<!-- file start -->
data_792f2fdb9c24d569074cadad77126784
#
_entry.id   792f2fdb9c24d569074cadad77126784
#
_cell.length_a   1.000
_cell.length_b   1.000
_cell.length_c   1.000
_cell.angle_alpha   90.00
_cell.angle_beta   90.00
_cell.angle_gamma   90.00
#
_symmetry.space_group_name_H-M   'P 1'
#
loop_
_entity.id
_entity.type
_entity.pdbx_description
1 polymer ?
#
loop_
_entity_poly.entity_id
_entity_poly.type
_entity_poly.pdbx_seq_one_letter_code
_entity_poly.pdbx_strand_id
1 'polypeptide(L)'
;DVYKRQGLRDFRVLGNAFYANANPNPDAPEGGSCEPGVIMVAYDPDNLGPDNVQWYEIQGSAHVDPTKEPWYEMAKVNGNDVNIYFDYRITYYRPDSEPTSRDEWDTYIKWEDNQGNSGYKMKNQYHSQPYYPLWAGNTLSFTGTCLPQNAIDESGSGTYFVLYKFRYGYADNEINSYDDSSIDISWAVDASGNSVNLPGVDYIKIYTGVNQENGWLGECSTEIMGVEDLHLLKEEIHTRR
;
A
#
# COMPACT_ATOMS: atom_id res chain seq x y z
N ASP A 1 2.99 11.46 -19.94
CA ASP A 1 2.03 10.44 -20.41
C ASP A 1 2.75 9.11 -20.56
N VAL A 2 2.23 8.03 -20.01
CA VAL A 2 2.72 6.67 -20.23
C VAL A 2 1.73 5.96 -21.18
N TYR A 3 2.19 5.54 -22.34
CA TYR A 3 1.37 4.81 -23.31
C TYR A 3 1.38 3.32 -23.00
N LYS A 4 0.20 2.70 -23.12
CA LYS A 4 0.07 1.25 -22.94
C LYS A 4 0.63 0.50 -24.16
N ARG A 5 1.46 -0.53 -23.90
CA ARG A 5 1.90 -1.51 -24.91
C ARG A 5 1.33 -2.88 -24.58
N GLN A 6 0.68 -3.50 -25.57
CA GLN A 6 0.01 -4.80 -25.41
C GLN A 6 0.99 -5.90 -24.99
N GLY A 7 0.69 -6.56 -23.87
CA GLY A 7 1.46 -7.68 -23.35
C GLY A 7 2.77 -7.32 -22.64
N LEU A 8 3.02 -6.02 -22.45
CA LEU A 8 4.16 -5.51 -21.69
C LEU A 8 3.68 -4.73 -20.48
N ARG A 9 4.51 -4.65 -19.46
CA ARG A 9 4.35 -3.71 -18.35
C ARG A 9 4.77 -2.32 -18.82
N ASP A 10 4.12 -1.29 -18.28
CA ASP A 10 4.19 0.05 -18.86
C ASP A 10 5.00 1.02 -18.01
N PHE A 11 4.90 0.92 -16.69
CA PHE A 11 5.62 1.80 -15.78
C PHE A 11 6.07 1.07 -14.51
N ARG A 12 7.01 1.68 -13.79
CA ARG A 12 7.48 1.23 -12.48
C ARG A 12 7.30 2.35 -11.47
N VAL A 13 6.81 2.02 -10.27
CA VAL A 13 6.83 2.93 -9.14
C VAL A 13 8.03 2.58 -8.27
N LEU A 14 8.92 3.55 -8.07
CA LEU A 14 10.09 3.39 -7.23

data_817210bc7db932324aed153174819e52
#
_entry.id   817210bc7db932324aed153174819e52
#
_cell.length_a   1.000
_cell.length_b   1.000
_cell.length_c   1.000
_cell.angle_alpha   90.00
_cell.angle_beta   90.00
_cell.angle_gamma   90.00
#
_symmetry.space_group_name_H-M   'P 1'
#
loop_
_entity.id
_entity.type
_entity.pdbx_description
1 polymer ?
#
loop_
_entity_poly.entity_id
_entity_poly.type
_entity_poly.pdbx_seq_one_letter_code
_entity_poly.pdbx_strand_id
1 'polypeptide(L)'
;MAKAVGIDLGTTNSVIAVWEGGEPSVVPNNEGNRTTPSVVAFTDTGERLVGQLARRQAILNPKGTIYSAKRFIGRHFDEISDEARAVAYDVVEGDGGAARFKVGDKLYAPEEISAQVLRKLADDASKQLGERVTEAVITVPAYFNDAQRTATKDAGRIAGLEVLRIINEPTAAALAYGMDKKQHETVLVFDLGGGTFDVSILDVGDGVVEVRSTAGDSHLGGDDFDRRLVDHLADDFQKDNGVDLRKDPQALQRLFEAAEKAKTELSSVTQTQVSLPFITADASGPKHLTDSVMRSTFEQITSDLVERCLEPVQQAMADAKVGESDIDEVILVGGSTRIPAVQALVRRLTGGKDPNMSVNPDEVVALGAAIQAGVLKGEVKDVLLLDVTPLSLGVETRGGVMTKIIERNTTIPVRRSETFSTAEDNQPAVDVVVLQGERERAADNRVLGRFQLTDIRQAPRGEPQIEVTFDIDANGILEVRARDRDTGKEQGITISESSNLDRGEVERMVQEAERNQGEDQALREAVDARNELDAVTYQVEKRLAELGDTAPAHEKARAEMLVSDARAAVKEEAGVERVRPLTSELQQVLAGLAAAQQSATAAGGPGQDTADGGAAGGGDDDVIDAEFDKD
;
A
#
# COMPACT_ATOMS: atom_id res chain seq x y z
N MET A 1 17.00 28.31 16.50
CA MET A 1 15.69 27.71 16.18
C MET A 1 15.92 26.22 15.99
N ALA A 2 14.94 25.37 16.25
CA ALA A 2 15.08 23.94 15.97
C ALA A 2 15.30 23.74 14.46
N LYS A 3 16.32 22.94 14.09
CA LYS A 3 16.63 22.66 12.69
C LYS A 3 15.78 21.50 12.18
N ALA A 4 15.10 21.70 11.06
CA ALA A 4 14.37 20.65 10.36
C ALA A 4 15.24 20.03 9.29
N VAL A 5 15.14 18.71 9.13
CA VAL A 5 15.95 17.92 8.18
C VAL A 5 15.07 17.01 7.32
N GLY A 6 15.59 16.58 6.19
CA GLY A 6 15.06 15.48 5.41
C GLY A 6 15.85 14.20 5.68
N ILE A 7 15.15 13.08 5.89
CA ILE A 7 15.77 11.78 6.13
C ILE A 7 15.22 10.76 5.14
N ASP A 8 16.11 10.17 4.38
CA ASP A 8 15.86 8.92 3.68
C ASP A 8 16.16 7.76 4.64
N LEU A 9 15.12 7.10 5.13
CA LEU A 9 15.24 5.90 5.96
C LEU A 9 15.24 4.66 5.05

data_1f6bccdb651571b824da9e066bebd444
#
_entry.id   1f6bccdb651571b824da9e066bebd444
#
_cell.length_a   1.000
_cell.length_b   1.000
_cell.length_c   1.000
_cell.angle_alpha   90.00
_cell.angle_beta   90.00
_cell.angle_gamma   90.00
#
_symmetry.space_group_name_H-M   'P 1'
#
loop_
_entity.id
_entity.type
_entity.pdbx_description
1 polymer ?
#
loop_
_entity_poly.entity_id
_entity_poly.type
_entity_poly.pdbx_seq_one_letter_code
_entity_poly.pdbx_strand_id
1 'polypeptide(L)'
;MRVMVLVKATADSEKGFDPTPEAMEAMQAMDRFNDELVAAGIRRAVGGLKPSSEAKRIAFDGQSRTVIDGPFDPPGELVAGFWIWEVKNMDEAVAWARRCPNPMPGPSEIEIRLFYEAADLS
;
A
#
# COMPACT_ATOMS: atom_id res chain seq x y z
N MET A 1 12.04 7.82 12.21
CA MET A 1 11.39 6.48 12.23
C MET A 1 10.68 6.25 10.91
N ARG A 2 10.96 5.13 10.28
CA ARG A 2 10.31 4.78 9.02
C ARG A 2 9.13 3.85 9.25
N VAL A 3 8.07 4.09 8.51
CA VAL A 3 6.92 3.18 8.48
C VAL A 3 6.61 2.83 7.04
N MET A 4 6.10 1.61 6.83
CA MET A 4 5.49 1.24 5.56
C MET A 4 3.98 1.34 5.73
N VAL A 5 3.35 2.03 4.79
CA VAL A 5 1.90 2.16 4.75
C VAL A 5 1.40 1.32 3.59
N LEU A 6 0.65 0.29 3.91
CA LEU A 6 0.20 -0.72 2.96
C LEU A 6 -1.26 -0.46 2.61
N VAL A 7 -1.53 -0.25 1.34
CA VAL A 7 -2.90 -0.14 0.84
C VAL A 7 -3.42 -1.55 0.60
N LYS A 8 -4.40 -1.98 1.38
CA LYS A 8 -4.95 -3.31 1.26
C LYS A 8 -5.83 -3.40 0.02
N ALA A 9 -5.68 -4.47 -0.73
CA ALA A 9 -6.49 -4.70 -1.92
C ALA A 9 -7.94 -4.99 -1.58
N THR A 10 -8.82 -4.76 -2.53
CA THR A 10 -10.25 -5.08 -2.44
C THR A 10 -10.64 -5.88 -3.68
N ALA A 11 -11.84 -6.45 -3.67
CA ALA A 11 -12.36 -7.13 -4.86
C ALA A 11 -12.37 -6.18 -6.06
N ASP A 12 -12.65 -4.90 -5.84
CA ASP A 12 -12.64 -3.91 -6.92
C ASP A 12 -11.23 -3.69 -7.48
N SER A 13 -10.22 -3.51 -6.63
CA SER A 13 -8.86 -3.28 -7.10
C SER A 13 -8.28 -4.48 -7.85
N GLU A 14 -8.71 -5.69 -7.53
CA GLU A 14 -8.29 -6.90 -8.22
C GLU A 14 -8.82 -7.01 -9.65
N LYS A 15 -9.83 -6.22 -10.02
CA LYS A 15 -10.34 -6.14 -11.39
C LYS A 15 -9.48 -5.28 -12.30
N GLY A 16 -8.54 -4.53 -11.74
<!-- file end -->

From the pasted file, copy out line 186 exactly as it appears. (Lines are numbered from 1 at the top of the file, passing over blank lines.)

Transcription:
N THR A 10 -8.82 -4.76 -2.53